The additional features on the Galaxy Note10 series is the software. With the added DepthVision camera, there are more real-time AR capabilities that the phone can process. The AR Doodle demonstrates that you can draw on a person’s face and the doodles can track and move in tandem to the faces. The Live Focus Video supports background effects like bokeh, glitches, but only works when faces are detected. The 3D scanner lets you scan an object in 360-degrees, after which you can animate it by tracing a real person’s movement.
One general limitation on the Live Focus is that the camera must detect faces in order to process. Unlike Huawei Aperture mode, the Samsung camera cannot create artificial depth of field when shooting non-facial objects.
The prima donna of a Galaxy Note series is of course the S Pen, now with more tricks up its sleeve. In addition to the remote presentation trigger and camera shutter, the S Pen on the Galaxy Note10+ can navigate the camera app and the music player by making gestures. It may be useful if you need to operate the device from a distance away, for instance, when it is mounted on a tripod at a distance.
Other than the new features, the S Pen remains a formidable companion to the stylus lovers who can create amazing digital art and calligraphy, and in many occasions, a more precise selection tool compared to the stubby fingers. There are situations where the finger is simply no match to achieve accurate on-screen positioning, for instance, when trying to drag a clip to start at the precise millisecond position. Or, when you need to insert handwritten notes on Instagram Stories. If you are a content creator, it is very hard to challenge the benefits of a stylus.
The Weaker Sibling – Galaxy Note10
Samsung is very crafty when it comes to sizing up the lower-end model. The Galaxy Note10 has a 6.3-inch screen and a size identical to Galaxy S10. That would appeal strongly to crossover consumers – like myself – who appreciate the S Pen. But it has several crippling features that would discourage the enthusiasts – like myself – from “downgrading”.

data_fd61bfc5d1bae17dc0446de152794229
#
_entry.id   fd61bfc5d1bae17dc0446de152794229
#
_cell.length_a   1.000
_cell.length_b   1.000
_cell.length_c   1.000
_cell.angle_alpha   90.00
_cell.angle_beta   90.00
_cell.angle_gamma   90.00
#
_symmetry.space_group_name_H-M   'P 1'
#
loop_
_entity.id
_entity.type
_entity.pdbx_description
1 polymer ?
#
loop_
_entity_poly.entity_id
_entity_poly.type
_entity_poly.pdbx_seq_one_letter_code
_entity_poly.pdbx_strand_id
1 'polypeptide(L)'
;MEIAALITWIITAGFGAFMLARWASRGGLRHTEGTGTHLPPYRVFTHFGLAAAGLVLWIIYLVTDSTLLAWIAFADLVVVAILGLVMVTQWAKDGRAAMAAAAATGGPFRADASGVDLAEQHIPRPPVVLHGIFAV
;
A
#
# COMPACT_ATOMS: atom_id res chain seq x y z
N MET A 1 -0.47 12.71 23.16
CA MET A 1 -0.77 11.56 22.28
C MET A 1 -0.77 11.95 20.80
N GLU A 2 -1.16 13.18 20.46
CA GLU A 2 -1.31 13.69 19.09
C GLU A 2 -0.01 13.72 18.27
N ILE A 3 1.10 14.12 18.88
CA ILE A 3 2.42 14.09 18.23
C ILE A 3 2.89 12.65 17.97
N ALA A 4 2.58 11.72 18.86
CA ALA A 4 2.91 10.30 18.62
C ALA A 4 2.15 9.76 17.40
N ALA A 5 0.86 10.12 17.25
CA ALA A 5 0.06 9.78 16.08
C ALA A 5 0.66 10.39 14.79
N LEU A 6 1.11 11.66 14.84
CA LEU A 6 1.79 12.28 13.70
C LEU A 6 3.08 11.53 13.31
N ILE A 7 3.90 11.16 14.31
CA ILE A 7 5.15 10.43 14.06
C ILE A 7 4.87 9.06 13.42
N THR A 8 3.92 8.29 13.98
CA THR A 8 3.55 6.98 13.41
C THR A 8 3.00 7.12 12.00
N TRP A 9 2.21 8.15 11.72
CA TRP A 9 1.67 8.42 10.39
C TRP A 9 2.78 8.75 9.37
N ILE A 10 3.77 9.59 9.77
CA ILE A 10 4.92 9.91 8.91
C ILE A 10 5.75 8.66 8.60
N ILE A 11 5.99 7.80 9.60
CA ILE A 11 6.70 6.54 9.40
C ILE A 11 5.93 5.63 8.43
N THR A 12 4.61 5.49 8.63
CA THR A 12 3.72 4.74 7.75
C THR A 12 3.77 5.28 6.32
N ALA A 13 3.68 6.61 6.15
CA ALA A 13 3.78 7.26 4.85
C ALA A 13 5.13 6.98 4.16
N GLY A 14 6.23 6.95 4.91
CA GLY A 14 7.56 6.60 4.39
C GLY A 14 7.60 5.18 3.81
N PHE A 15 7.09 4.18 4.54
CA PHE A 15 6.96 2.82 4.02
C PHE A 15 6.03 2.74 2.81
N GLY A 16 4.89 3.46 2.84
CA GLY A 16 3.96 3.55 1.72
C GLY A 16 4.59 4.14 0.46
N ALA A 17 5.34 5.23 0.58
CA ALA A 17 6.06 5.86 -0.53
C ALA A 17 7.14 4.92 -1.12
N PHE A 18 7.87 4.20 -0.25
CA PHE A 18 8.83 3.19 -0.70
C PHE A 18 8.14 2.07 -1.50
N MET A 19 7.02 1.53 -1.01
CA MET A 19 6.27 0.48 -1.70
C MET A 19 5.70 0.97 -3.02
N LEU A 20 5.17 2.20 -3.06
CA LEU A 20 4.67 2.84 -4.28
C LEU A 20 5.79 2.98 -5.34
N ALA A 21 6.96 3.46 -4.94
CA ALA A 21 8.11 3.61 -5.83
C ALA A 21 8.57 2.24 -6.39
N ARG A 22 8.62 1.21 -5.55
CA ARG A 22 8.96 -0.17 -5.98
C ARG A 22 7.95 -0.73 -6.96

- No DepthVision (3D) camera. That means 3D Scanner is not supported, while AR-based camera features would be software driven.
- No microSD card slot. You are limited to the built-in storage.
- Small battery size. It might not last you the whole day.
- 8GB RAM compared to 12GB RAM. It might have performance impact if you are heavy in processing videos.
It so happens that during the review period, I was creating dozens of video content for products I was engaged to, and I come to appreciate the advantages of the Galaxy Note10+. First, the large screen makes editing a lot pleasing. Second, the S Pen makes video editing and layering more precise. Third, the powerful processor and generous 12GB RAM makes video rendering fast. Finally, the large battery allowed me to use the phone intensively for the entire day without recharging.
If you are focused on mobile photography, the Huawei P30 Pro remains unbeatable, where the camera is more versatile and higher quality. If you create all sorts of contents from videos, drawings, writings, and watches streaming videos, then the Samsung Galaxy Note10+ would be a better smartphone.
The Galaxy Note10+ is a beautifully crafted smartphone with more glass and bling, beefing up the specs and adding feature improvements to justify the premium price tag. This is one of the most technologically comprehensive Android smartphones to own, if you can afford it.